COVID-19 complications cause Sherman federal judge to cancel trials until January
Federal District Judge Amos Mazzant recently cancelled all jury trials in his court until January amid concerns about a COVID-19 outbreak during a recent trial.
Last week, Mazzant was presiding over a jury trial in his courtroom at the Paul Brown Federal Courthouse in Sherman when a juror tested positive for COVID-19, Texas Lawyer reported.
Since trials began again in June, the Eastern District of Texas had had 19 jury trials and eight of them have been in Sherman. Clerk of Court for the Eastern District of Texas David O'Toole said Wednesday that this incident has been the first the district has encountered with positive COVID-19 participants.
In all, 13 people associated with the case in question tested positive for the virus, O'Toole said. That included two jurors, four court staff and then the remaining number were on either the plaintiff or the defense staff. As far as O'Toole knows, only one person reported serious symptoms of the illness and that one person is said to have suffered from mild pneumonia.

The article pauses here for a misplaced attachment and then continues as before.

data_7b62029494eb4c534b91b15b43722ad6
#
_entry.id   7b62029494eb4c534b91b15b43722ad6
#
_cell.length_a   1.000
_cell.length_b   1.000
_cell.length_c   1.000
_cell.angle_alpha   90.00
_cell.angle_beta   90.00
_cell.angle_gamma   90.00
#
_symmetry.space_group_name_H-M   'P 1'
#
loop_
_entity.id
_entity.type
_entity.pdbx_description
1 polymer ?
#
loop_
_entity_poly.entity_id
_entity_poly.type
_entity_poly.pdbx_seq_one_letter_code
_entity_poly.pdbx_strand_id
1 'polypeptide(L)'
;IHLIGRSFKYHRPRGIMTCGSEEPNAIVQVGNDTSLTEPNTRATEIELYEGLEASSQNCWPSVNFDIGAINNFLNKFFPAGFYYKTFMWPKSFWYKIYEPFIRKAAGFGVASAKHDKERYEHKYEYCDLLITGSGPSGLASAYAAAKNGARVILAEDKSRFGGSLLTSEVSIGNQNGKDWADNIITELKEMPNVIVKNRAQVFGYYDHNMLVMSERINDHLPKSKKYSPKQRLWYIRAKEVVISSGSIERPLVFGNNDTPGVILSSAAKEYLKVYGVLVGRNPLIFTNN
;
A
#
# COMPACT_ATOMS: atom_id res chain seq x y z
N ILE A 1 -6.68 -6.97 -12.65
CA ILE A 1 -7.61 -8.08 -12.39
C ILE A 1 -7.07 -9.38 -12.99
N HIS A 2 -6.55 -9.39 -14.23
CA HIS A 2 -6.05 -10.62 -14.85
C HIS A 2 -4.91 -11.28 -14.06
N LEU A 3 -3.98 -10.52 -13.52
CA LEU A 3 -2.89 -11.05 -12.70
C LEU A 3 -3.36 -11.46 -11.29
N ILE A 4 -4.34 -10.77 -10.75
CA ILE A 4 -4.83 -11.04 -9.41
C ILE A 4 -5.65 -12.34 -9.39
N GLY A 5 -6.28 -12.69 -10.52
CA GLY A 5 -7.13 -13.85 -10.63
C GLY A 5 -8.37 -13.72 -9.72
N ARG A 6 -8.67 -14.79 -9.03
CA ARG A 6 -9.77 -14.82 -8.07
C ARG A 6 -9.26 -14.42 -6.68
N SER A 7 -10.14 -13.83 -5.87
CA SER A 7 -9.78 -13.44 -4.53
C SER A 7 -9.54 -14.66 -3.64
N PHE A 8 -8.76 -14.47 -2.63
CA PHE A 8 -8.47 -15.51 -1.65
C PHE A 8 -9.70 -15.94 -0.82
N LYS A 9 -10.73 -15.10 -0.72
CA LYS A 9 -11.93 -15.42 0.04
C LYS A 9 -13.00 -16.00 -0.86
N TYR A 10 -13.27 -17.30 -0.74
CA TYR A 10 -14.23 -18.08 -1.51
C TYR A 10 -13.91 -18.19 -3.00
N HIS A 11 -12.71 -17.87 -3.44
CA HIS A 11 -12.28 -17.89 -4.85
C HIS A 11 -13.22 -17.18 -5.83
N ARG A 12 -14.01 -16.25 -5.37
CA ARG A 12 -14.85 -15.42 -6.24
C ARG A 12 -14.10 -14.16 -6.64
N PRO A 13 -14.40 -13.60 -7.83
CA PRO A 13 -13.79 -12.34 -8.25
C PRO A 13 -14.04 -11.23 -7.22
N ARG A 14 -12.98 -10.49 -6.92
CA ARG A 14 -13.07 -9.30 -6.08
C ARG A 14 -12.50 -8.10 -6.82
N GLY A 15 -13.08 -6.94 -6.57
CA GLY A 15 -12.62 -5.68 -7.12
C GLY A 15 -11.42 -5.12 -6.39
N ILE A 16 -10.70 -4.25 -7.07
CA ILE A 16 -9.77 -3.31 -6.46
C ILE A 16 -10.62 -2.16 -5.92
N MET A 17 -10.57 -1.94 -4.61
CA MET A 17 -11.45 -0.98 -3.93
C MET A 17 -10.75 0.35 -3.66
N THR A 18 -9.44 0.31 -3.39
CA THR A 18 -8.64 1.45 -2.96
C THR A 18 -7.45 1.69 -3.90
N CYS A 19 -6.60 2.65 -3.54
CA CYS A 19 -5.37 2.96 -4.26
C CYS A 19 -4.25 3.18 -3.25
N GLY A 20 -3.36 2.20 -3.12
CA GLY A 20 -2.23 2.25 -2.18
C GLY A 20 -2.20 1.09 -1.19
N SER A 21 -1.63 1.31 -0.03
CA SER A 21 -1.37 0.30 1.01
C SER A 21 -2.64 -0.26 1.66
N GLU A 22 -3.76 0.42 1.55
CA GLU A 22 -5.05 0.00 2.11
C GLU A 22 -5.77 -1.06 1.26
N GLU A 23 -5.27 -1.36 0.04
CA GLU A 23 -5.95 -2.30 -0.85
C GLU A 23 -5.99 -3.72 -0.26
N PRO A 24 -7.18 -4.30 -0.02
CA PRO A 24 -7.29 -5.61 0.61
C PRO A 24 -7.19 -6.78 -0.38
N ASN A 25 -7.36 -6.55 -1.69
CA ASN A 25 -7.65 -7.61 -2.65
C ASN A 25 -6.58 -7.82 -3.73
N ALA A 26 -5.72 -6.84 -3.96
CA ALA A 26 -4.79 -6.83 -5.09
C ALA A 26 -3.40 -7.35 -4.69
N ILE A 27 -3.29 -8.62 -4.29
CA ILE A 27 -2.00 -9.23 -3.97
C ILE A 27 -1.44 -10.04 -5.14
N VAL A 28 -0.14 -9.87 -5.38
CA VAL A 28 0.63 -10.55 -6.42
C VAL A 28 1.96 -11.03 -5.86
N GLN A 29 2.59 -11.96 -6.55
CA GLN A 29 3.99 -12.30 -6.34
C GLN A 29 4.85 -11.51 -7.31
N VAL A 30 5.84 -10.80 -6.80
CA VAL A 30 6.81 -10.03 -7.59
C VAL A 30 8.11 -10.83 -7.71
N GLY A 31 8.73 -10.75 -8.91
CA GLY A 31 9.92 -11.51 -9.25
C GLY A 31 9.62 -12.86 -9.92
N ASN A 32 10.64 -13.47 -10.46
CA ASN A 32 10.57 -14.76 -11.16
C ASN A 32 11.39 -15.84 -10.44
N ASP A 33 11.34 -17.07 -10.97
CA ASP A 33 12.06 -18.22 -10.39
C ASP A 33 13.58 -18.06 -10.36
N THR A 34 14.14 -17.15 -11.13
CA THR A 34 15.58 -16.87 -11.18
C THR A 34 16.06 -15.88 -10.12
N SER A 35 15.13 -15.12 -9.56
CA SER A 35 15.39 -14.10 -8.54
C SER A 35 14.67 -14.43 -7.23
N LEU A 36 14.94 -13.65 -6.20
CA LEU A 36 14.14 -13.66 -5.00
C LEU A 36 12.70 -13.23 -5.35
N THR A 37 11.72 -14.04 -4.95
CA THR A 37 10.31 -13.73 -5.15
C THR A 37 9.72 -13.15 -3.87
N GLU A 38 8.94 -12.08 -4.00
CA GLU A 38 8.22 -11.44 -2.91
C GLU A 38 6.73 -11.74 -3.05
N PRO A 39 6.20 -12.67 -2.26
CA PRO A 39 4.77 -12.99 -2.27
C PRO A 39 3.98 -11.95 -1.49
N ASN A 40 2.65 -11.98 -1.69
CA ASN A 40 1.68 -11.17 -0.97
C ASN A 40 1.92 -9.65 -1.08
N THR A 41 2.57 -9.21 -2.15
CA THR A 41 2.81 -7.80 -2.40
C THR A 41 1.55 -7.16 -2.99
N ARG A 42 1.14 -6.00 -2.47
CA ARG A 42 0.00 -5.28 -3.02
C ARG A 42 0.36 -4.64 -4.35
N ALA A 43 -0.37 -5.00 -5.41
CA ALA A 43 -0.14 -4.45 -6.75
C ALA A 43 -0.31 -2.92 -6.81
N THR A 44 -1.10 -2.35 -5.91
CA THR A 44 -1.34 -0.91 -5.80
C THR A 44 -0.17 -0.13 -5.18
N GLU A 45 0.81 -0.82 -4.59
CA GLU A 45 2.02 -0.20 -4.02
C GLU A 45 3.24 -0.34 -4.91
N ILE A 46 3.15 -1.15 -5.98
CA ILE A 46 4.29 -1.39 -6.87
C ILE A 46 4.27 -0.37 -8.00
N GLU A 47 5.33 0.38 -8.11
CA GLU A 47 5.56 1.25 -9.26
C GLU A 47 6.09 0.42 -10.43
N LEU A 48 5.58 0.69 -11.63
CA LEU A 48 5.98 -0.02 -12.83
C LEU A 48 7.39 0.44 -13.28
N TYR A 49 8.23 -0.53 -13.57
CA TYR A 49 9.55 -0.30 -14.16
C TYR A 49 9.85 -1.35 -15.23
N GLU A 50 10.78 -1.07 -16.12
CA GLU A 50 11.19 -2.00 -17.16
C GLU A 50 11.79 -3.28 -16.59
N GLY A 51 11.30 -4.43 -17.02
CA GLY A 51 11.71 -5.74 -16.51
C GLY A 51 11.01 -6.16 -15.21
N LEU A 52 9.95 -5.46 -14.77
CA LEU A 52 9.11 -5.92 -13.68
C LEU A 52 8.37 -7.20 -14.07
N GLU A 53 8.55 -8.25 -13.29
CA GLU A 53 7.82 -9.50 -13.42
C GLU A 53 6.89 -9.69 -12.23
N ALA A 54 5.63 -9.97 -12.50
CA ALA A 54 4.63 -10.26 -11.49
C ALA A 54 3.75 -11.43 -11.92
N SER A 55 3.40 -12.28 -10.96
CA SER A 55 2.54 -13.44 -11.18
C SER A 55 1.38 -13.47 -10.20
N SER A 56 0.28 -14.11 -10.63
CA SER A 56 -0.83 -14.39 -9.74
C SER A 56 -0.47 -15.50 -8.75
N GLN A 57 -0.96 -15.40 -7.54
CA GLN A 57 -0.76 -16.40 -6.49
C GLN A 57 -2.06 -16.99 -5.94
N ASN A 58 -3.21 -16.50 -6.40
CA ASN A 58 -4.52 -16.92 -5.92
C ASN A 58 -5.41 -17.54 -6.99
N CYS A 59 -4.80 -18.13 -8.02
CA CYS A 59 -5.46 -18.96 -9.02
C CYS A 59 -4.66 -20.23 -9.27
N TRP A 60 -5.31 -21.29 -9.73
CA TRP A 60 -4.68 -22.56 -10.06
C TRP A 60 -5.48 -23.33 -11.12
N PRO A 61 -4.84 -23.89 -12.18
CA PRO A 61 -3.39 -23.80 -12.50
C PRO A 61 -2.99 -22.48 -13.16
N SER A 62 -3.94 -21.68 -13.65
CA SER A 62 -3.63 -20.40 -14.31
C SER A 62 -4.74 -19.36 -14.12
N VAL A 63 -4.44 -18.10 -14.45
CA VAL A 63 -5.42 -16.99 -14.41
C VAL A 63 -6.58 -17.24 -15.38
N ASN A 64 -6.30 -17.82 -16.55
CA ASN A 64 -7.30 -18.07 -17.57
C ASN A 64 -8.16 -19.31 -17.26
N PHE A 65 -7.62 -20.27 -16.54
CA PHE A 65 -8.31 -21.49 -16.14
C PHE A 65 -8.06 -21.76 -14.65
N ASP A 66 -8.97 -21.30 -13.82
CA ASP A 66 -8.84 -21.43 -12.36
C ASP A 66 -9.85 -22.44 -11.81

O'Toole said the district's staff is always reevaluating how things are done based on case statistics both regionally and locally and on their own person experience and they will certainly be taking a look at what happened in this case.
The protocols for going forward with a jury trial in the district include the presiding judge sending out a letter to prospective jurors to explain what the protocols will be and giving them an opportunity to express any concerns about serving.
"Then when they show up for voir dire or jury selection, they are again asked if they are concerned about serving and given an opportunity to express that concern," O'Toole said. "We also have daily temperature taking and we have mandatory mask wearing. We have social distancing which is enforced in the courthouse and in the courtroom so that people are sitting for enough apart according to government guidelines."
They also erect physical barriers in the courtroom so that attorneys at the podium and witnesses on the stand can do their part safely without wearing a mask.
"Of course, we also ask participants, jury and court staff to self disclose any symptoms that they may start to feel during the trial," O'Toole added.
O'Toole communicates routinely with the 19 judges in the district about the changing COVID-19 situation.
"The health and safety of everyone having business with the court and our court staff is always our first priority," he said. "What some people forget is the federal courts are not merely a government agency. We are an entire independent 3rd branch of government and despite the pandemic, there are still civil disputes and criminal proceedings that need to take place and we are taking all reasonable precautions to provide a safe environment to do that."